The ramifications of Me Too are being felt in an extremely un-rock ’n’ roll way — insurance. But what happens when Australia’s defamation laws stand in the way of community safety and ultimately, justice?
Sydney musician Brendan Sloan recently received a renewal notice for his musical instrument policy with Marsh Advantage Insurance. At the bottom of the covering letter, Marsh advised him that he could add additional cover to his policy, as below:
Additional & Optional Cover – Sexual Molestation Defence Endorsement
We are now able to provide an endorsement to include cover towards the Legal Fees and Defence costs that may be incurred in the event of an allegation of sexual molestation made against you. Unless this option has been selected, it will be excluded from the Policy. Please contact us via email or telephone should you wish to obtain a quote to add this option to your policy.
Sloan’s policy with Marsh Advantage Insurance covers his music gear in the event of theft or damage, even if it is left foolishly unattended in a busy pub or a car parked on the street. If Sloan had added this to his policy, it would mean he would also be covered in the event of having to engage in legal action if someone — perhaps a friend, a partner, or a member of the audience or his crew — accused him of sexually molesting them.
“I was confused to be honest,” says Sloan. “I don’t have public liability insurance so to advertise an extra like this on my property insurance seems opportunistic by Marsh. It’s hard enough for people to come forward about being sexually abused or harassed in the music industry, so knowing that musicians are being targeted to insure themselves to lawyer up in the event of someone holding them to account for their actions is worrying.”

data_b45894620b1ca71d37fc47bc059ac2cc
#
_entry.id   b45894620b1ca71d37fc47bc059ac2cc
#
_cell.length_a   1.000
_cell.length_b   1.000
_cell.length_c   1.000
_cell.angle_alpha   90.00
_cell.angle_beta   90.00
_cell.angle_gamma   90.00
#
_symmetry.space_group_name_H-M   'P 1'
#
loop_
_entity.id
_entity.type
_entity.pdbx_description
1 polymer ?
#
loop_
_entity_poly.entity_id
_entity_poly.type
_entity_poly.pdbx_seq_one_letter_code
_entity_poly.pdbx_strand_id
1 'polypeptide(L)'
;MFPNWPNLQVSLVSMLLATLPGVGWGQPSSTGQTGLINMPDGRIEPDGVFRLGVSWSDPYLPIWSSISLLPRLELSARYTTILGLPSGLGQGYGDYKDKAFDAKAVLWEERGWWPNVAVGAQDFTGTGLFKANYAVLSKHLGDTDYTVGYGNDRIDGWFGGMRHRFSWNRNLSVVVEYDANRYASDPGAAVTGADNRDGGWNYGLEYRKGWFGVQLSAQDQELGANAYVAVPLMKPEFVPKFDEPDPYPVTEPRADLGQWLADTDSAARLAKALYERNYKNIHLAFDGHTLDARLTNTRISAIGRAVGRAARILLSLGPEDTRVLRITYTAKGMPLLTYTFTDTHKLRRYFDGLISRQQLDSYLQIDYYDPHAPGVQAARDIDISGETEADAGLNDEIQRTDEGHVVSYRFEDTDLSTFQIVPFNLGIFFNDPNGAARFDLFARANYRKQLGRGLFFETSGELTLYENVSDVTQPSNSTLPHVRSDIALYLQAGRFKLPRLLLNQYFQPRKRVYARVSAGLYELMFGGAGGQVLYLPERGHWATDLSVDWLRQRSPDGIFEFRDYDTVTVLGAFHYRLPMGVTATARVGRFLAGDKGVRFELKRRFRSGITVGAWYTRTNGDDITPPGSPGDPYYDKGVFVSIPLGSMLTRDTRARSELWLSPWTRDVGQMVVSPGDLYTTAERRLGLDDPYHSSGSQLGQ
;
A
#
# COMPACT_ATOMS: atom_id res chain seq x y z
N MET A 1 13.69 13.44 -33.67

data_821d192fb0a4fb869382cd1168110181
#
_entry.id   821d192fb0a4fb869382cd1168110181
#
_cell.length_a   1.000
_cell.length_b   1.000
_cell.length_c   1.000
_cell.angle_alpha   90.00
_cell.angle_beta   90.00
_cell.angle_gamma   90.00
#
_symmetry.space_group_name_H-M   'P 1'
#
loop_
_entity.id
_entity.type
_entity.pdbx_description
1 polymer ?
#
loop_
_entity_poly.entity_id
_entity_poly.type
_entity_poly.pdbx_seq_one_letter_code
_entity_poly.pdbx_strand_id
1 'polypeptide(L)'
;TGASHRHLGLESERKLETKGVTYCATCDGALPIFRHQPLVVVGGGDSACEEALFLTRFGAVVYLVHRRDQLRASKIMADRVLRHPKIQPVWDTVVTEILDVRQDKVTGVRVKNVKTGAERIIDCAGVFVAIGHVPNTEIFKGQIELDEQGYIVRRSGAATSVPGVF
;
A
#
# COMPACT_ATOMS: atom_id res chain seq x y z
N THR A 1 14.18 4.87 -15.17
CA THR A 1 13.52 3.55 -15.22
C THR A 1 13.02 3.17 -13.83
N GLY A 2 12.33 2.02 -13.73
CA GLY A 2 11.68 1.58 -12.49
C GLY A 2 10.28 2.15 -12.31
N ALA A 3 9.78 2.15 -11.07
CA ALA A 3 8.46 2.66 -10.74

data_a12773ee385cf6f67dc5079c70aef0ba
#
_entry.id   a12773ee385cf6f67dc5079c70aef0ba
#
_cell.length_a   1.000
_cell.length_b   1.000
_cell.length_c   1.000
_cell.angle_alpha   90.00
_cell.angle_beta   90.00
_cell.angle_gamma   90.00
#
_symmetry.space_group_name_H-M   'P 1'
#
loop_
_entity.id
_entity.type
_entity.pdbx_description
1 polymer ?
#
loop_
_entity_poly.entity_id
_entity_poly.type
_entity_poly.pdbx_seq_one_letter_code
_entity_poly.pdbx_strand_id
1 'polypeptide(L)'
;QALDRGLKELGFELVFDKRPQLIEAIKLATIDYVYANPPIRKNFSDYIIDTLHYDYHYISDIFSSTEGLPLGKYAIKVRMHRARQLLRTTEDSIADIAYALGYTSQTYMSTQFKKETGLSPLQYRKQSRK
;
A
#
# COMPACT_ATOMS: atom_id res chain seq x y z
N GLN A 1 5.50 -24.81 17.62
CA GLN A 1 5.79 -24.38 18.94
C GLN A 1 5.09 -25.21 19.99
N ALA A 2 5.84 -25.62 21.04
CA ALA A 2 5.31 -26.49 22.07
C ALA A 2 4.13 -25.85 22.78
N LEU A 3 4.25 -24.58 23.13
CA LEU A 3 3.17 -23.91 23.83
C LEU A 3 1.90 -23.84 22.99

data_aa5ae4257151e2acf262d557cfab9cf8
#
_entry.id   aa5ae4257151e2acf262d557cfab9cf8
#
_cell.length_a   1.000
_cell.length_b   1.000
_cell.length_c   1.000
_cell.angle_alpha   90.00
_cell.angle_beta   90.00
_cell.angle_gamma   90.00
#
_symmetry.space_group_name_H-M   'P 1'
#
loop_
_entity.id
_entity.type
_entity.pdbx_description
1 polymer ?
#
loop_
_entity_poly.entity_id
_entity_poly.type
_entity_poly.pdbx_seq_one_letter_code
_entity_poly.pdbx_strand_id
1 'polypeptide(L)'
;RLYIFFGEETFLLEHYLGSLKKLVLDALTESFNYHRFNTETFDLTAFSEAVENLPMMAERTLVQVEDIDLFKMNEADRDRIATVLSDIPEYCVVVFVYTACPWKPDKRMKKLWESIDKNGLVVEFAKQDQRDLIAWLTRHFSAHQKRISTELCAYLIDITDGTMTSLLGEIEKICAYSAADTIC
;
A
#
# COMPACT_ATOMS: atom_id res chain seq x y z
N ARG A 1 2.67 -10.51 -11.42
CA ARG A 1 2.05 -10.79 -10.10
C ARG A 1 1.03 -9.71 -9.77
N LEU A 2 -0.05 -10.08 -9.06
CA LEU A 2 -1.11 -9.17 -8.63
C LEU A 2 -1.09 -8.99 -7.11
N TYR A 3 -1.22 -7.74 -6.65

Crikey asked Marsh to explain this addition and why it had been included as an optional extra to what is basically property insurance. Marsh provided the following statement:
“This type of cover is commonly available for professional occupations as part of a combined liability insurance policy. It is excluded in Marsh’s standard cover for musical equipment insurance but offered as an optional addition for those musicians who might contractually require it in some workplace settings. Certainly, the #MeToo movement has had an impact on many industries and insurance coverage is one area that can help professionals address the risks.”
Maurice Blackburn Lawyers partner Kim Shaw says it is highly unusual to see an insurance endorsement like this, although they may be more common in retail-type policies that cover a specific group of people who are deemed to have a particular risk profile.
Insuring against the “risk” of someone pursuing legal action against you on the grounds of sexual molestation is more common in other professions — for example, teachers, home care aides and youth group leaders.
More worryingly, Shaw says that this policy could also potentially be used to fund defamation action. Crikey put this question direct to Marsh, but was denied clarification.